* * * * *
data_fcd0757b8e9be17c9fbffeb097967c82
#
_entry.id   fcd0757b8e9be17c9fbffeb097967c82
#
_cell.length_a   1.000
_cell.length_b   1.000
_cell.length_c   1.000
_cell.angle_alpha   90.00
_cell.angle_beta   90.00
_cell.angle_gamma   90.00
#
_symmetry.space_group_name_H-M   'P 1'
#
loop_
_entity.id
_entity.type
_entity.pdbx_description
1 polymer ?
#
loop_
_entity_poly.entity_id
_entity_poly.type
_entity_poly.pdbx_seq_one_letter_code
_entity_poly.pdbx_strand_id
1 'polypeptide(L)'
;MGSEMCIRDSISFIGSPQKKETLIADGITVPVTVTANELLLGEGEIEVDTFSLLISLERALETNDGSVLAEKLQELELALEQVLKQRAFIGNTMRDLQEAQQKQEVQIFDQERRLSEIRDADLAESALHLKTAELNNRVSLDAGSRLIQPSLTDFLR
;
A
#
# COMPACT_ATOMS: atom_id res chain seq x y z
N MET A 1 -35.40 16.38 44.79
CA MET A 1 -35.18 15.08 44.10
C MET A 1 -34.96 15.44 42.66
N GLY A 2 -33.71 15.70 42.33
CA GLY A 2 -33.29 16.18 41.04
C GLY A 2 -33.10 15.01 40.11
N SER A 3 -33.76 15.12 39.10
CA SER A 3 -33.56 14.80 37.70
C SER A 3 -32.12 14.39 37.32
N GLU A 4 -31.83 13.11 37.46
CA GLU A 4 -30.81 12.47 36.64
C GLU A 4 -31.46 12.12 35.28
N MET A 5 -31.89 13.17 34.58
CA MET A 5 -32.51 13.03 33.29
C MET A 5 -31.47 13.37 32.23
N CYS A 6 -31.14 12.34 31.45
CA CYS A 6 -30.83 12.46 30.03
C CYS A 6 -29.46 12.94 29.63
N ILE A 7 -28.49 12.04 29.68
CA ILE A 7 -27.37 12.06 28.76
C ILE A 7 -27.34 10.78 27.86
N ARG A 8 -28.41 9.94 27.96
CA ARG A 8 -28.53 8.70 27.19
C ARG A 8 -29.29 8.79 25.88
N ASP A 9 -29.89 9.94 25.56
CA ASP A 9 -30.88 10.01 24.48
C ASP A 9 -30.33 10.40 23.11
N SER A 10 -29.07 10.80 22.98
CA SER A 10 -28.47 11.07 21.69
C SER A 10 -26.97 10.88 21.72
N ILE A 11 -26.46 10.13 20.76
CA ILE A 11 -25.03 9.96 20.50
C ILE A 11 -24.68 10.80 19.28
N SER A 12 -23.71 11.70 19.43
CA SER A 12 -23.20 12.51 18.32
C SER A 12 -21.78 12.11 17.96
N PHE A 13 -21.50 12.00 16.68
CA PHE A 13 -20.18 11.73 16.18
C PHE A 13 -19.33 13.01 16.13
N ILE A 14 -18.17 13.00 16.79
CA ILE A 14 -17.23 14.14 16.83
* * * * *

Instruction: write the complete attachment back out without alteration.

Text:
data_fcd0757b8e9be17c9fbffeb097967c82
#
_entry.id   fcd0757b8e9be17c9fbffeb097967c82
#
_cell.length_a   1.000
_cell.length_b   1.000
_cell.length_c   1.000
_cell.angle_alpha   90.00
_cell.angle_beta   90.00
_cell.angle_gamma   90.00
#
_symmetry.space_group_name_H-M   'P 1'
#
loop_
_entity.id
_entity.type
_entity.pdbx_description
1 polymer ?
#
loop_
_entity_poly.entity_id
_entity_poly.type
_entity_poly.pdbx_seq_one_letter_code
_entity_poly.pdbx_strand_id
1 'polypeptide(L)'
;MGSEMCIRDSISFIGSPQKKETLIADGITVPVTVTANELLLGEGEIEVDTFSLLISLERALETNDGSVLAEKLQELELALEQVLKQRAFIGNTMRDLQEAQQKQEVQIFDQERRLSEIRDADLAESALHLKTAELNNRVSLDAGSRLIQPSLTDFLR
;
A
#
# COMPACT_ATOMS: atom_id res chain seq x y z
N MET A 1 -35.40 16.38 44.79
CA MET A 1 -35.18 15.08 44.10
C MET A 1 -34.96 15.44 42.66
N GLY A 2 -33.71 15.70 42.33
CA GLY A 2 -33.29 16.18 41.04
C GLY A 2 -33.10 15.01 40.11
N SER A 3 -33.76 15.12 39.10
CA SER A 3 -33.56 14.80 37.70
C SER A 3 -32.12 14.39 37.32
N GLU A 4 -31.83 13.11 37.46
CA GLU A 4 -30.81 12.47 36.64
C GLU A 4 -31.46 12.12 35.28
N MET A 5 -31.89 13.17 34.58
CA MET A 5 -32.51 13.03 33.29
C MET A 5 -31.47 13.37 32.23
N CYS A 6 -31.14 12.34 31.45
CA CYS A 6 -30.83 12.46 30.03
C CYS A 6 -29.46 12.94 29.63
N ILE A 7 -28.49 12.04 29.68
CA ILE A 7 -27.37 12.06 28.76
C ILE A 7 -27.34 10.78 27.86
N ARG A 8 -28.41 9.94 27.96
CA ARG A 8 -28.53 8.70 27.19
C ARG A 8 -29.29 8.79 25.88
N ASP A 9 -29.89 9.94 25.56
CA ASP A 9 -30.88 10.01 24.48
C ASP A 9 -30.33 10.40 23.11
N SER A 10 -29.07 10.80 22.98
CA SER A 10 -28.47 11.07 21.69
C SER A 10 -26.97 10.88 21.72
N ILE A 11 -26.46 10.13 20.76
CA ILE A 11 -25.03 9.96 20.50
C ILE A 11 -24.68 10.80 19.28
N SER A 12 -23.71 11.70 19.43
CA SER A 12 -23.20 12.51 18.32
C SER A 12 -21.78 12.11 17.96
N PHE A 13 -21.50 12.00 16.68
CA PHE A 13 -20.18 11.73 16.18
C PHE A 13 -19.33 13.01 16.13
N ILE A 14 -18.17 13.00 16.79
CA ILE A 14 -17.23 14.14 16.83